NanoPi Duo

The FriendlyArm NanoPi Duo turned up for me today – well, in fact, more than that, a complete kit comprising motherboard, heatsink, SSD and more turned up – read all about it below:

tmpE64C

So the NanoPi Duo comes in 2 flavours – 256MB and 512MB of RAM. For my purposes I have here the 512MB verson as a preliminary test suggested that “the script” may not be that happy with a 256MB device – depending on your requirements that may or may not apply.

The board itself handles a microSD (not supplied) and operating system images are readily available from the Friendlyarm site. I’ve included a WIKI link which has all of that and more.

This board is somewhat different to the rest of the FriendlyArm range, being intended (I assume) as a small breadboard-compatible control board (about the same size as some of the ESP-32 boards around right now), running on WIFI. It is cheap and it is very small. What they have done however is made full hardwired Ethernet, 4 USB ports, microphone and even a 64GB SSD drive option available on a base board which you can purchase separately or as part of a complete (more cost-effective) kit.

So for example if you have a need for a number of minimal embedded Linux controllers – then the development kit and a number of DUOs might be the way to go.

In the large photo above you see the baseboard which appears to fit into a Raspberry Pi case, the slim DUO plug-in board in the centre and to the right that square board is the 64GB SSD drive. The microphone and the debug serial connector are hidden underneath. Below, you see the Duo itself.

tmp53DI plugged everything together and flashed a microSD drive with FriendlyArm’s UbuntuCore image – “Ubuntu 16.04.2 LTD 4.11.2” to be precise.

As I could not be bothered to plug in the serial I used Advanced IP Scanner on my PC to seek out the IP address which as it turns out was 192.168.1.45.  SSH, root and pi access are already set up as is the case with the other FA boards (I wish others would do that – some do, some don’t) and so WinSCP quickly connected to the board (using hardwired Ethernet for now) and as usual I immediately changed the passwords.

There is no video out on this board and hence no desktop.  Everything is done via the command line – or of course once you’re all set up with programs, possibly via a web interface – but it is all very familiar to those who’ve used Debian or Ubuntu and not LOT different to a Raspberry Pi command line (unsurprisingly).

All of the login information and how to set up wifi is conveniently located in the slip of paper that comes with the board, incidentally, along with other useful information – but the major source of information is their WIKI. http://wiki.friendlyarm.com/wiki/index.php/NanoPi_Duo – I checked the command for WIFI and sure enough both of my WIFI access points showed up with decent signals. For setup however where possible I prefer to use hardwired Eithernet.

I failed to find information on using the SSD – I would have expected to see something in the menu of npi-config (their own command-line config program) – but nothing.  I looked briefly on the web – nothing. Please do note however that the SSD is not a standard fitting so I may be looking in the wrong place.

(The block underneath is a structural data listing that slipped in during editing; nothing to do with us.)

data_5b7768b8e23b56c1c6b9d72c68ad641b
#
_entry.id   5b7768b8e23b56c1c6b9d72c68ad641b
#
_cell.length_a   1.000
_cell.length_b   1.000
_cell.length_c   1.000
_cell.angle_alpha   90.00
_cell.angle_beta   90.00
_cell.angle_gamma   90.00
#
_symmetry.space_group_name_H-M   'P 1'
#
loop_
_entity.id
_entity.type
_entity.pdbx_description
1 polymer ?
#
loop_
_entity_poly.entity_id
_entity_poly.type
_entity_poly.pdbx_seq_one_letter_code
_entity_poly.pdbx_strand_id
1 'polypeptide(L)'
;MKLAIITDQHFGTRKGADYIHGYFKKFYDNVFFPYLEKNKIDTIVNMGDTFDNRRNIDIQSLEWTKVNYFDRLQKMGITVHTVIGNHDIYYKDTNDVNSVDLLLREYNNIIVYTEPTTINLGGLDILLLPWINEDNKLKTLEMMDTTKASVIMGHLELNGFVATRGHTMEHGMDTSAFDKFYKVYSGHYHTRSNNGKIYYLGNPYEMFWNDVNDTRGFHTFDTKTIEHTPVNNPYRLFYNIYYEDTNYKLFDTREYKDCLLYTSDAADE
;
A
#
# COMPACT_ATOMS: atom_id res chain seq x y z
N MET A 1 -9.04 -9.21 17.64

The base board is kind of self-documenting as on the underside are all the pin-outs clearly marked.

Incidentally (and I’d never noticed this before) – once you’ve installed Ubuntu, FA have installed NanoPi-Monitor at port 8888 which in a browser gives you a nice overview of the processor.  It has a couple of minor bugs which I’ve reported. It looks like simply a modified RPI-Monitor.

tmpE51F

I started running “the-script” to install my stuff on the board, starting temperature 50c and after 1hr 27 minutes the temperature was 60c (I’ve not mounted the heatsink).  I suspect this is because the H2+ isn’t the fastest and I’m using an ancient SD card I happened to have lying around as I plan to immediately move everything to SSD.

All seemed well as the script appeared to run without issue… however – after a reboot it became obvious that the one thing which would not run – was Node-Red.

Serial, SQLITE and Orange Pi GPIO npm modules would not load up properly – bearing in mind that these are part of the standard package and have been for some/.  I tried re-installing the modules – and the installs went ok – but Node-Red would not accept them.

As these always work, at this point both Antonio who’s been following this and myself are at a loss as to why this is happening – more on this as things develop.

For reference - here's Node-Red starting up with this installation.

pi@duo:~$ node-red
26 Sep 21:00:58 - [info]

Welcome to Node-RED
===================

26 Sep 21:00:58 - [info] Node-RED version: v0.17.5
26 Sep 21:00:58 - [info] Node.js  version: v6.11.3
26 Sep 21:00:58 - [info] Linux 4.11.2 arm LE
26 Sep 21:01:00 - [info] Loading palette nodes
26 Sep 21:01:25 - [info] Dashboard up and running
26 Sep 21:01:33 - [info] Dashboard version 2.5.1 started at /ui
It looks like serialport didn't compile properly. This is a common problem and its fix is well documented here https://
The result of requiring the package is:  undefined
26 Sep 21:01:37 - [warn] ------------------------------------------------------
26 Sep 21:01:37 - [warn] [rpi-gpio] Info : Ignoring Raspberry Pi specific node
26 Sep 21:01:37 - [warn] [Orange Pi] Error: Could not locate the bindings file. Tried:
 → /home/pi/.node-red/node_modules/epoll/build/epoll.node
 → /home/pi/.node-red/node_modules/epoll/build/Debug/epoll.node
 → /home/pi/.node-red/node_modules/epoll/build/Release/epoll.node
 → /home/pi/.node-red/node_modules/epoll/out/Debug/epoll.node